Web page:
The delivery of safe, visible wavelengths of light can be an effective, pathogen-agnostic, countermeasure that would expand the current portfolio of SARS-CoV-2 intervention strategies beyond the conventional approaches of vaccine, antibody, and antiviral therapeutics. Employing custom biological light units, that incorporate optically engineered light-emitting diode (LED) arrays, we harnessed monochromatic wavelengths of light for uniform delivery across biological surfaces. We demonstrated that primary 3D human tracheal/bronchial-derived epithelial tissues tolerated high doses of a narrow spectral band of visible light centered at a peak wavelength of 425 nm. We extended these studies to Vero E6 cells to understand how light may influence the viability of a mammalian cell line conventionally used for assaying SARS-CoV-2. The exposure of single-cell monolayers of Vero E6 cells to similar doses of 425 nm blue light resulted in viabilities that were dependent on dose and cell density. Doses of 425 nm blue light that are well-tolerated by Vero E6 cells also inhibited infection and replication of cell-associated SARS-CoV-2 by > 99% 24 h post-infection after a single five-minute light exposure. Moreover, the 425 nm blue light inactivated cell-free betacoronaviruses including SARS-CoV-1, MERS-CoV, and SARS-CoV-2 up to 99.99% in a dose-dependent manner. Importantly, clinically applicable doses of 425 nm blue light dramatically inhibited SARS-CoV-2 infection and replication in primary human 3D tracheal/bronchial tissue. Safe doses of visible light should be considered part of the strategic portfolio for the development of SARS-CoV-2 therapeutic countermeasures to mitigate coronavirus disease 2019 (COVID-19).


Subject(s)
COVID-19/drug therapy , COVID-19/prevention & control , Light , SARS-CoV-2 , Trachea/radiation effects , Virus Replication/radiation effects , Adult , Animals , Antiviral Agents/pharmacology , Bronchi , Calibration , Cell-Free System , Chlorocebus aethiops , Epithelium/pathology , Female , Humans , Respiratory Mucosa/radiation effects , Trachea/virology , Vero Cells
19.
Sci Rep ; 11(1): 20615, 2021 10 18.
Article in English | MEDLINE | ID: covidwho-1475482

ABSTRACT

Differential kinetics of RNA loads and infectious viral levels in the upper respiratory tract between asymptomatic and symptomatic SARS-CoV-2 infected adult outpatients remain unclear limiting recommendations that may guide clinical management, infection control measures and occupational health decisions. In the present investigation, 496 (2.8%) of 17,911 French adult outpatients were positive for an upper respiratory tract SARS-CoV-2 RNA detection by a quantitative RT-PCR assay, of which 180 (36.3%) were COVID-19 asymptomatic. Of these adult asymptomatic viral shedders, 75% had mean to high RNA viral loads (Ct values < 30) which median value was significantly higher than that observed in symptomatic subjects (P = 0.029), and 50.6% were positive by cell culture assays of their upper respiratory tract specimens. Our findings indicate that COVID-19 asymptomatic adult outpatients are significant viable SARS-CoV-2 shedders in their upper respiratory tract playing a major potential role as SARS-CoV-2 transmitters in various epidemiological transmission chains, promoting COVID-19 resurgence in populations.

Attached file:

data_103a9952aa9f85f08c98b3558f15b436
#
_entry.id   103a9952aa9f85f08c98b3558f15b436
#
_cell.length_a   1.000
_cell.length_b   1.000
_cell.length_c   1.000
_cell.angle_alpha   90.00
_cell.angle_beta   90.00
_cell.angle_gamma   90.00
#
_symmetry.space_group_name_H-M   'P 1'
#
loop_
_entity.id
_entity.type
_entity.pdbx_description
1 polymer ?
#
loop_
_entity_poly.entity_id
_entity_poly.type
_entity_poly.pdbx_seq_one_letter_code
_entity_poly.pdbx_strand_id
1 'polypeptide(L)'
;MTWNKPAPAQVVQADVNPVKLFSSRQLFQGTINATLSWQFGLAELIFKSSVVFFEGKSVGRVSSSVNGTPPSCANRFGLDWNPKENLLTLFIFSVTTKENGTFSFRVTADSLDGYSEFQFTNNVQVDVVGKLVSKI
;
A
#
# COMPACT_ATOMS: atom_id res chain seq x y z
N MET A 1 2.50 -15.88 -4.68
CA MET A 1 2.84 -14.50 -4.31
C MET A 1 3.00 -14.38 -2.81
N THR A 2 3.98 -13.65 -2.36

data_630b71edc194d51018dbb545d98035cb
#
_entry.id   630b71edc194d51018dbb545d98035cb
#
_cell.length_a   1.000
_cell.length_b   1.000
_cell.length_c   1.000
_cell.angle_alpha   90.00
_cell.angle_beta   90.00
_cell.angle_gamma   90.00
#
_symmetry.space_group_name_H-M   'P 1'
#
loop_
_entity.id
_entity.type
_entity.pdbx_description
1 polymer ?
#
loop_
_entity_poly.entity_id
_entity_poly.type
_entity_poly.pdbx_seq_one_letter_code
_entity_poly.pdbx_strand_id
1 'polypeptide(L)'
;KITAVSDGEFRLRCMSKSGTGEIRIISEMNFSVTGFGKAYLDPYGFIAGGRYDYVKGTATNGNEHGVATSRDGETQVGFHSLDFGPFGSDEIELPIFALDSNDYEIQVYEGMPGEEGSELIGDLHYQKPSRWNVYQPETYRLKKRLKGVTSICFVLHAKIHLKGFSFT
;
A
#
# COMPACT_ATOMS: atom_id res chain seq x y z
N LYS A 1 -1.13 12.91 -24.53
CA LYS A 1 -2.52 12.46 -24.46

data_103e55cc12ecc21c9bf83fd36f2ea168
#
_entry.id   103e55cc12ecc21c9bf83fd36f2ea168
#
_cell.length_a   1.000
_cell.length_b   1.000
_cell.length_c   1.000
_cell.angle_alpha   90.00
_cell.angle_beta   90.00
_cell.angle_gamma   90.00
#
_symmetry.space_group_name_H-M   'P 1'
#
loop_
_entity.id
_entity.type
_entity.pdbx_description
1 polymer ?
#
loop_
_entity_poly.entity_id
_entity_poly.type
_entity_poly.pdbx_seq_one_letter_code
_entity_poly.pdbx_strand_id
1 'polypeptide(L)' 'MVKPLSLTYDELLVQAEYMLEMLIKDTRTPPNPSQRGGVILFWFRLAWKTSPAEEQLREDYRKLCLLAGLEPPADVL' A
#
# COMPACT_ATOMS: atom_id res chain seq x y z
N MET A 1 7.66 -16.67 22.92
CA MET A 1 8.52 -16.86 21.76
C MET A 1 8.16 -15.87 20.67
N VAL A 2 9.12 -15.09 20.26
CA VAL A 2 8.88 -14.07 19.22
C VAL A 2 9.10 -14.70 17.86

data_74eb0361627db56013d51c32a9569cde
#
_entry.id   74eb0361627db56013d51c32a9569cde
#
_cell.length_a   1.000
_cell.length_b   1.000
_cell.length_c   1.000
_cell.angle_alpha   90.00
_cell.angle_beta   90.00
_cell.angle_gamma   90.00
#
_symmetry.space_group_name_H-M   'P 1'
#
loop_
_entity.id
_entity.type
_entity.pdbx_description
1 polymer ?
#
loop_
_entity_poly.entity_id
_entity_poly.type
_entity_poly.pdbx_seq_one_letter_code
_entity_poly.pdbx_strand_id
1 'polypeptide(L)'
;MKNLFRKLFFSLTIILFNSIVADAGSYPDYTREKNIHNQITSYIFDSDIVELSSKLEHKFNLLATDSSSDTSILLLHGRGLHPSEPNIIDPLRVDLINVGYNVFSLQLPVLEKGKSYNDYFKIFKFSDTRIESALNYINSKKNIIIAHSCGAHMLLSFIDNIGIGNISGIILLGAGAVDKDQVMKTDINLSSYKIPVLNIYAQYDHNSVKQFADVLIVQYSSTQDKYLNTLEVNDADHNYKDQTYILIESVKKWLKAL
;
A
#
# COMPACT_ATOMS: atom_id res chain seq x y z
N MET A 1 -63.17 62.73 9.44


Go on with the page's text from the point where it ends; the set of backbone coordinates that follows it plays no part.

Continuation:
Subject(s)
COVID-19/therapy , COVID-19/virology , Outpatients , SARS-CoV-2 , Virus Shedding , Adolescent , Adult , Animals , Asymptomatic Infections , COVID-19 Nucleic Acid Testing , Chlorocebus aethiops , Female , France , Humans , Kinetics , Male , Middle Aged , RNA, Viral , Respiratory System/metabolism , Vero Cells , Viral Load , Young Adult
20.
Nat Commun ; 12(1): 6055, 2021 10 18.
Article in English | MEDLINE | ID: covidwho-1475294

ABSTRACT

COVID-19 caused by the SARS-CoV-2 virus has become a global pandemic. 3CL protease is a virally encoded protein that is essential across a broad spectrum of coronaviruses with no close human analogs. PF-00835231, a 3CL protease inhibitor, has exhibited potent in vitro antiviral activity against SARS-CoV-2 as a single agent. Here we report, the design and characterization of a phosphate prodrug PF-07304814 to enable the delivery and projected sustained systemic exposure in human of PF-00835231 to inhibit coronavirus family 3CL protease activity with selectivity over human host protease targets. Furthermore, we show that PF-00835231 has additive/synergistic activity in combination with remdesivir. We present the ADME, safety, in vitro, and in vivo antiviral activity data that supports the clinical evaluation of PF-07304814 as a potential COVID-19 treatment.


Subject(s)
COVID-19/drug therapy , Coronavirus 3C Proteases/antagonists & inhibitors , Coronavirus Protease Inhibitors/administration & dosage , Indoles/administration & dosage , Leucine/administration & dosage , Pyrrolidinones/administration & dosage , Adenosine Monophosphate/administration & dosage , Adenosine Monophosphate/adverse effects , Adenosine Monophosphate/analogs & derivatives , Adenosine Monophosphate/pharmacokinetics , Alanine/administration & dosage , Alanine/adverse effects , Alanine/analogs & derivatives , Alanine/pharmacokinetics , Animals , COVID-19/virology , Chlorocebus aethiops , Coronavirus 229E, Human/drug effects , Coronavirus 229E, Human/enzymology , Coronavirus Protease Inhibitors/adverse effects , Coronavirus Protease Inhibitors/pharmacokinetics , Disease Models, Animal , Drug Design , Drug Synergism , Drug Therapy, Combination , HeLa Cells , Humans , Indoles/adverse effects , Indoles/pharmacokinetics , Infusions, Intravenous , Leucine/adverse effects , Leucine/pharmacokinetics , Mice , Pyrrolidinones/adverse effects , Pyrrolidinones/pharmacokinetics , SARS Virus/drug effects , SARS Virus/enzymology , SARS-CoV-2/drug effects , SARS-CoV-2/enzymology , Vero Cells